Our house rake is between 0% and 5% of the pot size
Posting to Enter a Game
New players can enter a game in the big blind position to avoid paying the new player post, which is equivalent to the big blind. A new player can choose to post the equivalent of the big blind to enter the game at any time except when he is between the button and the big blind position. A returning player who has missed the big blind or small blind can choose to post the missed blinds and reenter the game, as long as he is not between the button and the big blind position. A seated player who has missed the blinds or a player just sitting down can always choose to wait for the blind, that is, sit out until the blind gets to him.
Other Important Points
Buy-In - When you first sit down to the table, you are prompted with "Enter $ to buy in." The amount displayed to you is set to default to your entire account balance. If you wish to take a lesser amount to the table, simply override the amount in the box by typing in the desired buy-in amount. The minimum buy-in is generally 10 times the small bet, although that amount is higher for no-limit and pot-limit games. Also see "Bet Limits" above.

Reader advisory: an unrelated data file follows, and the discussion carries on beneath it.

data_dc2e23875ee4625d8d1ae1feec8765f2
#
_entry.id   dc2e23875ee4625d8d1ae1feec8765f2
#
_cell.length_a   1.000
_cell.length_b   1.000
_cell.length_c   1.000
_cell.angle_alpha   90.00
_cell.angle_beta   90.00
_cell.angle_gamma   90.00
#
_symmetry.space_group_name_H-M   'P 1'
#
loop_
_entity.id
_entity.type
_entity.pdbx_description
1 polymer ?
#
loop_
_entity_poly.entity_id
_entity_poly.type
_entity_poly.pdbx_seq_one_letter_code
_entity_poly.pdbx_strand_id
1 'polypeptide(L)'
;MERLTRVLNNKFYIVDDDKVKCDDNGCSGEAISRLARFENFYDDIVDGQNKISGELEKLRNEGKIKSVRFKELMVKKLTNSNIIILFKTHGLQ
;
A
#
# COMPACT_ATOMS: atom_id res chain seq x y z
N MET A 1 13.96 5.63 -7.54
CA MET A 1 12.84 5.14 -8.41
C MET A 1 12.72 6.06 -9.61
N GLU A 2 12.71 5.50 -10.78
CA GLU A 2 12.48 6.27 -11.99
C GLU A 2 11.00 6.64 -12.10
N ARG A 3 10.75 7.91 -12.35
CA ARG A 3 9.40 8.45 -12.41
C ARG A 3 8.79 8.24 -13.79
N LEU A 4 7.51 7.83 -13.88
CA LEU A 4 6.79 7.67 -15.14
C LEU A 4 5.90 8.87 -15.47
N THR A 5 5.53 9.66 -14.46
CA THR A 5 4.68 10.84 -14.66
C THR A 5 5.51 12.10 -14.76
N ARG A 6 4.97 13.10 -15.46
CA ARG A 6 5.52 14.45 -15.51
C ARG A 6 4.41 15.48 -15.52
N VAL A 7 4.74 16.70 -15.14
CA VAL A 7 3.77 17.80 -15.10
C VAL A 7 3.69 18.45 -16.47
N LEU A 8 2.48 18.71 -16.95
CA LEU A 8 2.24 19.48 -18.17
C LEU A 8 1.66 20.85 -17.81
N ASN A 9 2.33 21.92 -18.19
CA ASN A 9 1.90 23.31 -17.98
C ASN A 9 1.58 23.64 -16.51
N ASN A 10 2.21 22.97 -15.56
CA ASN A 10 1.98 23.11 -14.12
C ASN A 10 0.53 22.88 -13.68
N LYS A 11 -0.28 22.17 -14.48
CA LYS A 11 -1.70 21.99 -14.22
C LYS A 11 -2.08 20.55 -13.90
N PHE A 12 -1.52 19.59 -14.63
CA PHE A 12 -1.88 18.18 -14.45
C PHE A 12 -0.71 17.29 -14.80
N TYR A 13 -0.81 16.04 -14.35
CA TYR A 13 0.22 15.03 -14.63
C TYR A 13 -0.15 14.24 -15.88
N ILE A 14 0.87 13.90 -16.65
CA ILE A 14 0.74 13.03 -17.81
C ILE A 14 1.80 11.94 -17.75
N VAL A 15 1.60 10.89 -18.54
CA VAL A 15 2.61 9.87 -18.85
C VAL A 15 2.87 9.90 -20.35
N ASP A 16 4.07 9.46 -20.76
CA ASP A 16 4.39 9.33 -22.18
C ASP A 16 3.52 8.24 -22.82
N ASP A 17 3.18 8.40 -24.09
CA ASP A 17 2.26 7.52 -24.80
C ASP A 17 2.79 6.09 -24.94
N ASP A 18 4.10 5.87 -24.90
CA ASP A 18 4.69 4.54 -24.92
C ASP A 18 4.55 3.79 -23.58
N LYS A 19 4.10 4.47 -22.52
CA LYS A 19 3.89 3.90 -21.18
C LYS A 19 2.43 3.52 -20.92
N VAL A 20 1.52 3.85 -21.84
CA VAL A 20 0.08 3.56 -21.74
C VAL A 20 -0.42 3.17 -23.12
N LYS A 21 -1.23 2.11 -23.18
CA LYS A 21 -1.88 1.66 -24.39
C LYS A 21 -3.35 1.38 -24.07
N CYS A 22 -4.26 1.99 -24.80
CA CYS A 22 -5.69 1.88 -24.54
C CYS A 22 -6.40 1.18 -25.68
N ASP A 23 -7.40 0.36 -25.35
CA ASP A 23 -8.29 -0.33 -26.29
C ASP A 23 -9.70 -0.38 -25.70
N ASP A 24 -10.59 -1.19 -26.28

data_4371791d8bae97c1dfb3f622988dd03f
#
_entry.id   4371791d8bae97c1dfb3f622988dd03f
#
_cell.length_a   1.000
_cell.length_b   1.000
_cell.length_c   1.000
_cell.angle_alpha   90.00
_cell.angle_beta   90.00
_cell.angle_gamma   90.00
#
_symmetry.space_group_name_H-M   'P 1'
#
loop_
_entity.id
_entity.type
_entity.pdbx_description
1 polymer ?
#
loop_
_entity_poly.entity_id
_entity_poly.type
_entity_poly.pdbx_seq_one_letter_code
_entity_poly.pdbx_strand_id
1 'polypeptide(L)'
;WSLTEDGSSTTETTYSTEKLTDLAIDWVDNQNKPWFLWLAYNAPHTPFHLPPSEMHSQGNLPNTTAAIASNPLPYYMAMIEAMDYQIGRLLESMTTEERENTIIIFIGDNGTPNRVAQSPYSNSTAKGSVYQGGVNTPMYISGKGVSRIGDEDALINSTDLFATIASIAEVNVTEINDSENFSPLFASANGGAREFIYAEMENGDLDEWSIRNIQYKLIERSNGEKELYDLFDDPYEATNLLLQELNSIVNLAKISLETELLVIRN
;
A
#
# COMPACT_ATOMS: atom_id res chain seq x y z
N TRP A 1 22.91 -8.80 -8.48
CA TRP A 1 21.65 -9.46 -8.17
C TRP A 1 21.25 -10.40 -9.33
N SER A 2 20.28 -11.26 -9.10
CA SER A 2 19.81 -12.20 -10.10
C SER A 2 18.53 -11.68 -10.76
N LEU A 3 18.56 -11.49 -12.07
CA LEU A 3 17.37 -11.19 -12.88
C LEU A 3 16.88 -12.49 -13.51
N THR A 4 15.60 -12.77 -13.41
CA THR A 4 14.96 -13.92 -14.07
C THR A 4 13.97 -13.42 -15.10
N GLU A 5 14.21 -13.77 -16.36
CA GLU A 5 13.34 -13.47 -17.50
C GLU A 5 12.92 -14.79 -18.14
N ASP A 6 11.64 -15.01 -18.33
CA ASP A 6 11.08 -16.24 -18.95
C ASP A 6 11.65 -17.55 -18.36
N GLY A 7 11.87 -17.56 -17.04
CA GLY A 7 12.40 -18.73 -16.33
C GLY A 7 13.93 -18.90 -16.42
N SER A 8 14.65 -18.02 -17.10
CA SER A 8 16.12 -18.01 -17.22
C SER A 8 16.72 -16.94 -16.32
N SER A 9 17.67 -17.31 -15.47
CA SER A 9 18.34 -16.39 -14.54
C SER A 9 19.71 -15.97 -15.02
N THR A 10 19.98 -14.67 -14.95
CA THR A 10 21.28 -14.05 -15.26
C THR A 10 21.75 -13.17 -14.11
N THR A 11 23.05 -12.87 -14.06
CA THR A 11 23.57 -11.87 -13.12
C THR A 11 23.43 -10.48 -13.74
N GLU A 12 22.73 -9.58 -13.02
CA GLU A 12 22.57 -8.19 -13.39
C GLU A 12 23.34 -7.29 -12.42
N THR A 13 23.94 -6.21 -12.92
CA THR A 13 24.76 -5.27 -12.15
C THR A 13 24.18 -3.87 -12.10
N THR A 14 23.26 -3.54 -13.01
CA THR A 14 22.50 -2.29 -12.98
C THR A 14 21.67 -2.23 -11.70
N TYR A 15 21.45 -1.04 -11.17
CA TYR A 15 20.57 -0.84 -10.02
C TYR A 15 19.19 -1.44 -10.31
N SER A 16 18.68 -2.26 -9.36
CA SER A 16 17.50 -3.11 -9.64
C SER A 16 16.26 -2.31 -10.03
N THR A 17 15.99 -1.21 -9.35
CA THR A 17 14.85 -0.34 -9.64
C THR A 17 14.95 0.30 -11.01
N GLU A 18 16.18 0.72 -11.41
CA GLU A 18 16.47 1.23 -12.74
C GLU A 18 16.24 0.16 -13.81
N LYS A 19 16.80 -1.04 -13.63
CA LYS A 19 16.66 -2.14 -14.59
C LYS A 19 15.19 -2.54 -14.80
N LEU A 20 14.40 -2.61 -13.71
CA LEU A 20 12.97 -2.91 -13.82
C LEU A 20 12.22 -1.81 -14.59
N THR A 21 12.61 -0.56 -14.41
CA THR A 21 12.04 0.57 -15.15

For pot-limit and no-limit games, the maximum buy-in amount is 100 times the big blind.
Omaha (8 or Better) Dealer - (Our dealers never sleep, and they don't accept tips!) - The dealer always sits at the top of the table and deals for all players. The dealer position, or dealer button, starts at the left of the dealer and moves clockwise one player after each hand.
To start a hand, the cards are dealt in a clockwise direction from the dealer button. All new players to the game must either post the equivalent of the big blind or wait for their turn in the big blind. (Also see "Posting to Enter a Game" above.) This prevents players from gaining an advantage by avoiding the blinds and jumping in and out of games. Each time the cards are dealt, a new betting round begins. A hand starts when the first card is dealt and ends when a winner is declared.